Faculty Sponsor: Dr. Magdy Akladios
In recent years, we have seen a significant increase in the number of natural disasters....
by Leilasadat Nazarian, Kaitlyn Carter, Ivan Marsic, Jessica Godoy and Usman Younus
In recent years, we have seen a significant increase in the number of natural disasters. These include volcanoes, Tsunamis, and earthquakes. Research on this topic will conclude if these are normal rates, or if they are indeed increasing rapidly. If so why are they increasing and what specific locations are experiencing the highest accumulations of natural disasters. Are we prepared for such disasters? If not, how would you suggest we should be prepared.
There have been more than 3000 natural disasters during the first decade of the 21st century. This number is almost five times greater than all the disasters in the 1970’s . This trend depicts a pattern of increased intensity over the years where the severity has impacted many areas throughout the globe. Multiple factors have attributed to these incidents such as rise in greenhouse-gas emissions which have led to increasing atmospheric temperatures. These seem to have increased the amount of catastrophic natural disasters that occur on an annual basis. Climate change has also put the lives of millions of people in danger and has imposed broader economic costs. Preparation for such disasters has not been addressed throughout all of the affected communities, as has been observed in such recent natural disasters as Haiti. Items to be addressed include flood zones, building structures, and education of potentially affected areas. Analyzing the high risk areas, identifying the key elements for the increase in activity and formulating proper risk management to reduce damage are important in preparing for these catastrophes.
Reference  Goldenberg, Suzanne. "Eight ways climate change is making the world more dangerous." The Guardian. Guardian News and Media, 14 July 2014. Web. 04 Feb. 2017.
Faculty Sponsor: Dr. Ashish Chandra
Human Organ Transplantation – The Unsung Heroes and Process Involved in the Logistics of Ensure Timely Delivery of Human Organs
by Adriana Rivero and Karrie Brand
Organ transplantation is now a crucial part of the healthcare industry. However, there is a short timeline for a live organ from harvesting to being implanted in a patient. Due to the nature of the product, live organs, there is no one ‘production’ site from where organs can be obtained. Many times organs are transported from distant locations. The individuals and services involved in ensuring the timely delivery of the organs is rarely talked about, it is only the survival success rates that are always in the lime light. This paper will talk about the unsung heroes and services that are often directly involved in the timely delivery of human organ.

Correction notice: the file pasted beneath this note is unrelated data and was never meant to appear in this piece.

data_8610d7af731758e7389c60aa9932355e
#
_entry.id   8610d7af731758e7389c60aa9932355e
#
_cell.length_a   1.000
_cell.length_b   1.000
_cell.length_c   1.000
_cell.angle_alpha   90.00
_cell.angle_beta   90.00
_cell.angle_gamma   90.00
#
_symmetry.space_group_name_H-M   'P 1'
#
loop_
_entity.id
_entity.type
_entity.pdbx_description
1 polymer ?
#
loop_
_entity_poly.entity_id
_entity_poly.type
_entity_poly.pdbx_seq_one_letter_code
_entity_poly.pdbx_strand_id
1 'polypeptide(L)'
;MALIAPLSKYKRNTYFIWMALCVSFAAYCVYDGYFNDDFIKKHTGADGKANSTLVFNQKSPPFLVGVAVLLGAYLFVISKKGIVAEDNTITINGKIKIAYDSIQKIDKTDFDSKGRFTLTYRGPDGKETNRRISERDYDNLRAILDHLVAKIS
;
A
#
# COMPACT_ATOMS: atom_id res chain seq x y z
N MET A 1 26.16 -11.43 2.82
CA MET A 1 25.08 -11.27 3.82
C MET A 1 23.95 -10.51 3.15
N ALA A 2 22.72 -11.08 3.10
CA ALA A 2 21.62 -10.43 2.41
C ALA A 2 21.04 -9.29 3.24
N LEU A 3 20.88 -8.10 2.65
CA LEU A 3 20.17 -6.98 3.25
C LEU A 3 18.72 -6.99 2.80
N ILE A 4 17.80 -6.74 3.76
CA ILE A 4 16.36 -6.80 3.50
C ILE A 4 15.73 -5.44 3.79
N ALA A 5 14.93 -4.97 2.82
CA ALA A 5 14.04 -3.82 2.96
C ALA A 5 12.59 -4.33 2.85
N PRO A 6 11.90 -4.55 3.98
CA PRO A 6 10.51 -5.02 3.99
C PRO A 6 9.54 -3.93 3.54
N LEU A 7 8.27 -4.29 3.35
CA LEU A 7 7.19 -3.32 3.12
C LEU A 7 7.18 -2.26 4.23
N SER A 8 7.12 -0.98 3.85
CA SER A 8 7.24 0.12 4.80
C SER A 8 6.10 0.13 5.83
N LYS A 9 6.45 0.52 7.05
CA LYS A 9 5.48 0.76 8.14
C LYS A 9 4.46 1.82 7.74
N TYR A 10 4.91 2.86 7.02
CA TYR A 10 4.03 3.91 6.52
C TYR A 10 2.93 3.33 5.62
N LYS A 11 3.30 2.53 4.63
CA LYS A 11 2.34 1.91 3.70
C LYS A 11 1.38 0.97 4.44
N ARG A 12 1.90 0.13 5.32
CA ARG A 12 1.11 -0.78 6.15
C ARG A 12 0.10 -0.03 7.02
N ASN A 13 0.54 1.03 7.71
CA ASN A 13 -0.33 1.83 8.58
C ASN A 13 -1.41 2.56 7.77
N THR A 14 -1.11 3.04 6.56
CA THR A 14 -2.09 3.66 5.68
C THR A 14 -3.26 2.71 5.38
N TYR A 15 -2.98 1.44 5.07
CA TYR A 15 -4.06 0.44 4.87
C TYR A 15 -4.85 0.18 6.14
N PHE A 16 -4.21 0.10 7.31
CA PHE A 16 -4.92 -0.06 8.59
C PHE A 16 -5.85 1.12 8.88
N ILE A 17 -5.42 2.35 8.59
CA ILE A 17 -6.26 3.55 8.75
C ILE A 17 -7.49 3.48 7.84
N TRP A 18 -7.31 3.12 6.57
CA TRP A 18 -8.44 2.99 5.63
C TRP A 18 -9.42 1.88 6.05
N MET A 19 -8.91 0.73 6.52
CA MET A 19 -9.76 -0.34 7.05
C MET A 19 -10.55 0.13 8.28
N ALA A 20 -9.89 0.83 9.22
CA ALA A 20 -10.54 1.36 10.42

Some of the services that will be discussed about include private air transport companies who have significant personal dedication, and even financial investment, to the cause such as having an aircraft on standby in case the one scheduled to bring the organ breaks down. The presenters will also talk about issues such as the process of having pilots on call, in order to be ready to transport an organ at any given time; the transplant teams at both sides – one from where the organ is harvested and one where it is to be transplanted; the organ procurement coordinators; what the dispatcher does on the airside; the timeline on how long the organ has before it is no longer useful; what happens if the person receiving the organ dies; what happens after the organ gets to the person receiving it; etc. The intent of this paper is also to enhance the knowledge of the audience so that they can become ambassadors to spread the word about the value of being an organ donor.
Faculty Sponsor: Dr. Ashish Chandra
Diagnosing Sleep Apnea via Home Sleep Testing Tools - Pros and Cons
by Mahshid Mirfattah
Sleep apnea is one of the most prevalent diseases in middle age adult ,and in particular most of the people who suffer from it are also overweight. If appropriate steps are not taken to diagnose and treat sleep apnea, the disease will lead to other complications such as hypertension, hearth attack, stroke, worsening diabetes, cognitive decline and increased road accidents.
Sleep apnea is traditionally diagnosed by having patients stay overnight for a sleep study or polysomnogram (PSG) at a dedicated “Sleep Clinic or Sleep Center,” and PSG is an expensive and cumbersome process. The average cost for a patient to participate in a PSG for one night at a large hospital, such as the Methodist Hospital, can be several thousand dollars. As the health care system is a constant flux of improvement, alternative ways to diagnosing sleep apnea are being explored and/or implemented by hospitals and sleep centers. Home sleep testing is being explored by some institutions as an alternative and cost effective way to diagnose patients with suspected sleep apnea, as such testing will likely be more comfortable for the patients and even lower reimbursement by insurance companies.
Home sleep testing consists of a small device that is hung around the neck, a nasal cannula, and a pulse oximeter for the finger that measures blood oxygen content and pulse rate. The device is mailed to the patient with questioners that are required to be filled out before and after study has been conducted. When the patients receive the device, the night of the study the patient will receive instructions over the phone on how the set up the device. After the study data collection duration is over, the patient will repackage the device and mail it back to the designated location where the data will be download and the report is prepared and sent to the referring physician.
This presentation will provide information about this alternative diagnostic technique including the pros and cons of this home sleep testing.